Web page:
Oaks and beech trees are relative newcomers to New England, first appearing in the post-glacial pollen record of peat bog cores just 4,000 years before present. Their tendency to retain leaves is due to a slower process of forming a corky “abscission layer” at the base of leaf stems and belies relative newcomer status. It takes centuries to learn to prepare for winter. Ask any old-timer.

Autumn, taking one step back during this mild weekend, will leap ahead all at once with wind-driven white when the next light snowfall arrives statewide.

Again, Robert Frost offers a view into the psyche of approaching winter:

The Onset

”Always the same, when on a fated night

At last the gathered snow lets down as white

As may be in dark woods, and with a song

It shall not make again all winter long

Of hissing on the yet uncovered ground,

I almost stumble looking up and round,

As one who overtaken by the end

Gives up his errand, and lets death descend

Upon him where he is, with nothing done

To evil, no important triumph won,

More than if life had never been begun...”

It felt that way when the first real dusting of snow — a half inch or more — coated lawns and some roads across New Hampshire last week from the Monadnock Region north and east through the Lakes Region and lingering overnight in the White Mountains. The first snowfall transforms the forest overnight to a stark black and white landscape painting where boughs bend gracefully and fine details of the forest floor are erased.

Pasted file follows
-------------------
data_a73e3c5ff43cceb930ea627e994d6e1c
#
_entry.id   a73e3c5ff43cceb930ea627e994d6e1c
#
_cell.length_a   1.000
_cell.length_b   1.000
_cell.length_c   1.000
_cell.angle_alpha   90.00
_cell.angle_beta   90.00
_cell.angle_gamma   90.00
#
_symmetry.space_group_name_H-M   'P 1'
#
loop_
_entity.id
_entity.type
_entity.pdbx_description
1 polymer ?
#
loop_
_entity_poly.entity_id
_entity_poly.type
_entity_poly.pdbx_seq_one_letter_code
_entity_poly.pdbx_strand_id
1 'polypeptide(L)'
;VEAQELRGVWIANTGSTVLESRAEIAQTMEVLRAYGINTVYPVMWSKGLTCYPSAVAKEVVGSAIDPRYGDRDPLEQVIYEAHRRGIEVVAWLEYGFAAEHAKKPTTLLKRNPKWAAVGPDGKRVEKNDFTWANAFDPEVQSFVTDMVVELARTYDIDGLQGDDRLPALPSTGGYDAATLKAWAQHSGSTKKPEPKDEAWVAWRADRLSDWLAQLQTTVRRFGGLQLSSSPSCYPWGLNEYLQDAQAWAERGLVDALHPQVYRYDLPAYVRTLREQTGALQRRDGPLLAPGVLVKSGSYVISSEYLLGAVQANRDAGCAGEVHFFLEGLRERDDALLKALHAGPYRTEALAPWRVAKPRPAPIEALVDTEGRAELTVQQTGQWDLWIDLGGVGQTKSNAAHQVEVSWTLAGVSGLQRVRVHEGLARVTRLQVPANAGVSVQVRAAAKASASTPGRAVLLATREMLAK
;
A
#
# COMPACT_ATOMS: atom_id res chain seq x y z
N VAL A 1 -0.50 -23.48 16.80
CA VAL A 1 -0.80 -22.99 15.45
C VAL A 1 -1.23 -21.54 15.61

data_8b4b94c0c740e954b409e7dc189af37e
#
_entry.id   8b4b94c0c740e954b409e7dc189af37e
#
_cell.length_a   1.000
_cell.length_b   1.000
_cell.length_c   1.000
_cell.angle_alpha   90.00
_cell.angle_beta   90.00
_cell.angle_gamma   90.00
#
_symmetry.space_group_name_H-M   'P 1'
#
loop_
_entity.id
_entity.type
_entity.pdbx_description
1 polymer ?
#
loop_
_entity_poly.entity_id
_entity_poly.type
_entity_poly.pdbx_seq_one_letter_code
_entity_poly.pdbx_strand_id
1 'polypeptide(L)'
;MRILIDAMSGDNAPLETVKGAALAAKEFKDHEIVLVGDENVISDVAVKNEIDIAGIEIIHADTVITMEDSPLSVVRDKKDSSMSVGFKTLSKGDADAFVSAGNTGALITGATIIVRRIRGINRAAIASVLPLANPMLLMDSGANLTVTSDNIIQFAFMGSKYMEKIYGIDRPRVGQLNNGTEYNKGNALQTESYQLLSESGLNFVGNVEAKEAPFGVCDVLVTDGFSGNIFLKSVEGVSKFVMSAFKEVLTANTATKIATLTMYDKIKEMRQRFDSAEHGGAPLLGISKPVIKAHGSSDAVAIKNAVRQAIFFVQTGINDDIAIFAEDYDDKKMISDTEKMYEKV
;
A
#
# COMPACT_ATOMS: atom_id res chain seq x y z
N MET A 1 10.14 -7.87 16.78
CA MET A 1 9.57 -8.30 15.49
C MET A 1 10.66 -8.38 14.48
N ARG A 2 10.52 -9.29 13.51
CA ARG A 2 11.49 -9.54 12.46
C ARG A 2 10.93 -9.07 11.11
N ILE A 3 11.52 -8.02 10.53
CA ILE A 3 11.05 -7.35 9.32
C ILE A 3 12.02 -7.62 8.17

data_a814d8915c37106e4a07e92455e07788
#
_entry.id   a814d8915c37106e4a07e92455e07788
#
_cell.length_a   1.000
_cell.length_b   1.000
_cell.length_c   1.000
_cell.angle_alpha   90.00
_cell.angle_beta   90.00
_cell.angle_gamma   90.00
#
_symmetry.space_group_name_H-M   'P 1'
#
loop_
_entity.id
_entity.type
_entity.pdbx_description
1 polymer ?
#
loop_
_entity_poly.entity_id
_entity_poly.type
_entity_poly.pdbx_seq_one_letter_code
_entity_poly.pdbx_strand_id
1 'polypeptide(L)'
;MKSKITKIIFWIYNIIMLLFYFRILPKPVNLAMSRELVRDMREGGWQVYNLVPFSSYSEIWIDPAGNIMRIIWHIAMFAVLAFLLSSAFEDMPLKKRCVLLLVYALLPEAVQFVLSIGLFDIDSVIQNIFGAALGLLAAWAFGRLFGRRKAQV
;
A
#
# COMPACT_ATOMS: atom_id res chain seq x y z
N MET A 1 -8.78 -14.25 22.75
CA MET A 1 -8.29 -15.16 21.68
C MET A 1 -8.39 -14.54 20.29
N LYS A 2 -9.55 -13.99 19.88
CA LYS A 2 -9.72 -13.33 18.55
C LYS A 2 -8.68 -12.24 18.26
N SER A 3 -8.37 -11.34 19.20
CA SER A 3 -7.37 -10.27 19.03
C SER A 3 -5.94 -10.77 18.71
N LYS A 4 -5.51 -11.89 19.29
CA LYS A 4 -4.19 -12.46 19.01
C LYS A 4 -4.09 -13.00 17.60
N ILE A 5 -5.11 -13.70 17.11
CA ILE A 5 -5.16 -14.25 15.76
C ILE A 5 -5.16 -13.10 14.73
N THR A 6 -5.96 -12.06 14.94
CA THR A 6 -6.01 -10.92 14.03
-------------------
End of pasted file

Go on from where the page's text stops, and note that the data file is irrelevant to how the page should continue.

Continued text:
Snowy petunia

The early snowfall in late October made the the remaining colors of summer — like green lawns and this petunia — seem that much brighter.

Winter isn’t negotiable. First snow is a milestone and a stark reality check. Children play at catching snowflakes on their tongues or packing and hurling a first snowball. And though beautiful, it’s a shot across the bow for those unprepared. There’s no denying the need for boots, coats, hats and gloves. Pragmatic and stoic adults are concerned with new realities and practicalities. It’s suddenly time for snow tires, ice scrapers, shovels and roof rakes.

The first snowfall is generally quick to melt, a familiar fire drill which arrives weeks before the final curtain falls on autumn in December.

Marvel at these fitful transitions from “stick season” to a cliché snowy Currier & Ives print. Cue those sleigh bells. But for warm weather fans, Frost consoles that winter doesn’t last forever:

”...Yet all the precedent is on my side:

I know that winter death has never tried

The earth but it has failed: the snow may heap

In long storms an undrifted four feet deep

As measured again maple, birch, and oak,

It cannot check the peeper’s silver croak;

And I shall see the snow all go down hill

In water of a slender April rill

That flashes tail through last year’s withered brake

And dead weeds, like a disappearing snake.

Nothing will be left white but here a birch,

And there a clump of houses with a church.”

But it’s far too soon to dream of springtime now — unless you’ve already had more than enough of 2020?

Naturalist Dave Anderson is senior director of education for The Society for the Protection of New Hampshire Forests. Contact him at Forest Journal appears monthly in the Sunday News.